A tiny, cheap gadget which can ‘hack’ into the network of modern cars to receive radio commands ranging from controlling steering and brakes to switching off headlights is to be shown off at the Black Hat Asia security conference in Singapore next month.
Attackers involved in the Target breach, which led to the theft of 40 million debit and credit card details late last year, broke into the retailer’s network via a heating and air-conditioning contractor, according to a new report.
Weak passwords and rarely updated software are a recurring theme behind the 48,000 cyber incidents reported to the Department of Homeland Security – including the theft of data on the nation’s weakest dams by a “malicious intruder”, a DHS report has found.
Eleven high school students have been expelled after being caught bugging their teachers’ computers with a key logger device to change their grades.
One of the realities of news that happens at Internet-speed is that it may not be wholly accurate. Much of what has come out about the Target breach contains factual errors that may not seem obvious, especially as they are repeated by many news outlets. So let us take a moment to examine some of the more common myths that have been flying around.
The FBI has announced the arrest and charge of Alexsandr Panin, 24, a Russian hacker who developed the SpyEye trojan and used it to steal financial information and money from around the world.
Hackers have stolen documents relating to law enforcement inquiries, through phishing attacks on employee emails, Microsoft has announced.
Arts and crafts retail chain Michaels has revealed that it may have been the victim of a “data security attack”, similar to those at Target and Neiman Marcus in recent weeks.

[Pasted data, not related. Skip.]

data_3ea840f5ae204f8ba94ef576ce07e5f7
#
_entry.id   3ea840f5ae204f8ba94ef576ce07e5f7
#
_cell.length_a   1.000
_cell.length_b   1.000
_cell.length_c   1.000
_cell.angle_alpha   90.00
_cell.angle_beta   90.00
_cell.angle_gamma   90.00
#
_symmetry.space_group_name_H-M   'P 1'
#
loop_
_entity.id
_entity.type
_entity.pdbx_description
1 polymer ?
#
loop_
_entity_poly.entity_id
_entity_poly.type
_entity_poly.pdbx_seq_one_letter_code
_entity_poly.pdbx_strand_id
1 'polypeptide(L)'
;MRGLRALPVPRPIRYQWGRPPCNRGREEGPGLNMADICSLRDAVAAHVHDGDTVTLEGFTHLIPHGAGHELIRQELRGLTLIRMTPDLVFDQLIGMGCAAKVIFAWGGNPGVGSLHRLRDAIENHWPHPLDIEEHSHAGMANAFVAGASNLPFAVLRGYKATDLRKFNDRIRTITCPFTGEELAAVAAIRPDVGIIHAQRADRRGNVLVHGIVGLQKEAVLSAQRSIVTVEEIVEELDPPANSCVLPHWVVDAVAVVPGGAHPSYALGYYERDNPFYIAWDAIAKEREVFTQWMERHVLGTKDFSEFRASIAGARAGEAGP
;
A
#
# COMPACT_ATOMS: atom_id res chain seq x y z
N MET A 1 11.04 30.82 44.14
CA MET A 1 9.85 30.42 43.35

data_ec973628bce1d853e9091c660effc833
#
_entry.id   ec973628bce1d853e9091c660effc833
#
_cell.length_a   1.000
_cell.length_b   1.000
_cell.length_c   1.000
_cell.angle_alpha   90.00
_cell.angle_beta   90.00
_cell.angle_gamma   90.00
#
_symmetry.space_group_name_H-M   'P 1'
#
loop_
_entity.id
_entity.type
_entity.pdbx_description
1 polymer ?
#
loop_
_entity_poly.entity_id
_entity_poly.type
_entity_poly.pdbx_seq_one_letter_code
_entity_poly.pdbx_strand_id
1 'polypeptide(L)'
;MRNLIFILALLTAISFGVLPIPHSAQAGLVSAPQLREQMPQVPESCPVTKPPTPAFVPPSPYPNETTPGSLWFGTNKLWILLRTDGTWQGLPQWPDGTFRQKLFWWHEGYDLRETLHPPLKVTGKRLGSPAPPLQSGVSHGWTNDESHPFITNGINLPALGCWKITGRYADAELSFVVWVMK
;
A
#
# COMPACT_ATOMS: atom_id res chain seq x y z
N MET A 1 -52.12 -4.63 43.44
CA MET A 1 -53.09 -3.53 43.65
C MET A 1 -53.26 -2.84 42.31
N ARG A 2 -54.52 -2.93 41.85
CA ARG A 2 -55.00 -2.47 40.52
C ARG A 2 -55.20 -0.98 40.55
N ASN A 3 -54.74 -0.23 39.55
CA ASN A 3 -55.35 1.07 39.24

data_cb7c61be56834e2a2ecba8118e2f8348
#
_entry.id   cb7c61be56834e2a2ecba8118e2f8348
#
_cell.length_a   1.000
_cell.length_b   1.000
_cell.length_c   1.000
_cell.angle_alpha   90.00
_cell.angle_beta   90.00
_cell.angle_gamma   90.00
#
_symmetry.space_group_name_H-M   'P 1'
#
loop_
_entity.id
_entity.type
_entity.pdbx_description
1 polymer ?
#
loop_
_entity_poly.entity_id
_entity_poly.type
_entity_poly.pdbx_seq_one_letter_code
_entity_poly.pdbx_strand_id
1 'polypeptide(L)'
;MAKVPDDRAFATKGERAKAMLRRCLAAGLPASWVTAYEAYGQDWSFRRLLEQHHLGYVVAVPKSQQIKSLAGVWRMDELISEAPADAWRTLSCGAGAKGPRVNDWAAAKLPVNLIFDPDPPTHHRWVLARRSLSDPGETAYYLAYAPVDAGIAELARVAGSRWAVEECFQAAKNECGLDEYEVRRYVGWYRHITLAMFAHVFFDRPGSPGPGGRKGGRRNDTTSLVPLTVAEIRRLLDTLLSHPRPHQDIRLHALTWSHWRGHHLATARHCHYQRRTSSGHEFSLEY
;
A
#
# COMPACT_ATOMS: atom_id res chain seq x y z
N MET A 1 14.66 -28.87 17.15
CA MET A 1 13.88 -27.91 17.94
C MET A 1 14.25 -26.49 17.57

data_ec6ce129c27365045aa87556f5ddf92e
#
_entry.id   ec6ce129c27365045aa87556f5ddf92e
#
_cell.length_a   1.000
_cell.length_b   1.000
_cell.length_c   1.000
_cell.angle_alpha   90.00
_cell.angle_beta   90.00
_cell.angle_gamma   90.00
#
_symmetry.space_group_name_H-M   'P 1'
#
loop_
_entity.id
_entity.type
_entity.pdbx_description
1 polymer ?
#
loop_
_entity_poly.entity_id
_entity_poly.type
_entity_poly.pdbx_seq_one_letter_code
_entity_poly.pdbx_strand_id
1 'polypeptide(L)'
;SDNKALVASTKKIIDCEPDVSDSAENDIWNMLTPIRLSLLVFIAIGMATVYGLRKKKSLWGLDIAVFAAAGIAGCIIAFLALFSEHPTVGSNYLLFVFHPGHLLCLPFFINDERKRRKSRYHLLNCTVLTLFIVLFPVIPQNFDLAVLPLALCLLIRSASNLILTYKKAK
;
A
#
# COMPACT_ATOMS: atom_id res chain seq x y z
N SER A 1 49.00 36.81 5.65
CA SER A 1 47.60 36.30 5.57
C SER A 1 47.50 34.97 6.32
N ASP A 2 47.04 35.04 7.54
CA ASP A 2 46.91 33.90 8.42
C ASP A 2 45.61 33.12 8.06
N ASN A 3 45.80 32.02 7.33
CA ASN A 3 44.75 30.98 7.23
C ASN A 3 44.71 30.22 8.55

Luxury retailer Neiman Marcus has revealed that a breach which led to customer payment cards being used for fraud after shopping in its stores was far worse than first revealed – with 1.1 million cards affected over several months.
Banks around the world face a looming deadline to upgrade their ATMS – 95% of machines worldwide run Windows XP, which Microsoft will cease to support on April 8. Just 15% of America’s ATMs are expected to upgrade by that point.
A Californian blogger was among victims of a malware attack which targeted critics of the communist state in Vietnam, as well as staff at U.S. privacy group Electronic Frontier Foundation.
The ‘magnetic stripe’ credit cards used by American banks should be replaced with the more secure chip-and-PIN systems standard in Europe and around the world to prevent further attacks, according to Visa, Mastercard, JP Morgan and government officials.
Cisco claims in its report that cybercrime is now a global, professional industry – and there is a worldwide shortage of professionals able to defend against such attacks, with new technologies in malware meaning that there is a shortfall of a million IT professionals.
The computer giant announced the change of policy in an official blog post in which it said that although XP was no longer “a supported operating system”, security updates would continue until July 2015.
Thousands of hotels have found that their listings on Google Maps and Google+ have been ‘hijacked’ – pointing instead to different sites, rather than the hotel’s own. At least 4,000 sites have been affected.
A secret technology which relied on radio transmissions has allowed the National Security Agency to spy on computers disconnected from the internet – a security measure known as an ‘air gap’, and commonly used to protect machines containing highly sensitive data.
Computer users often feel bombarded by warnings about malware – particularly in internet browsers, which often repeatedly warn about risky sites – but tricks used by cybercriminals can help stop this, a new paper claims.
Major international cyber attacks follow a pattern – and attacks such as Stuxnet, which targeted Iran’s nuclear plant can be predicted by a mathematical model, University of Michigan researchers have claimed.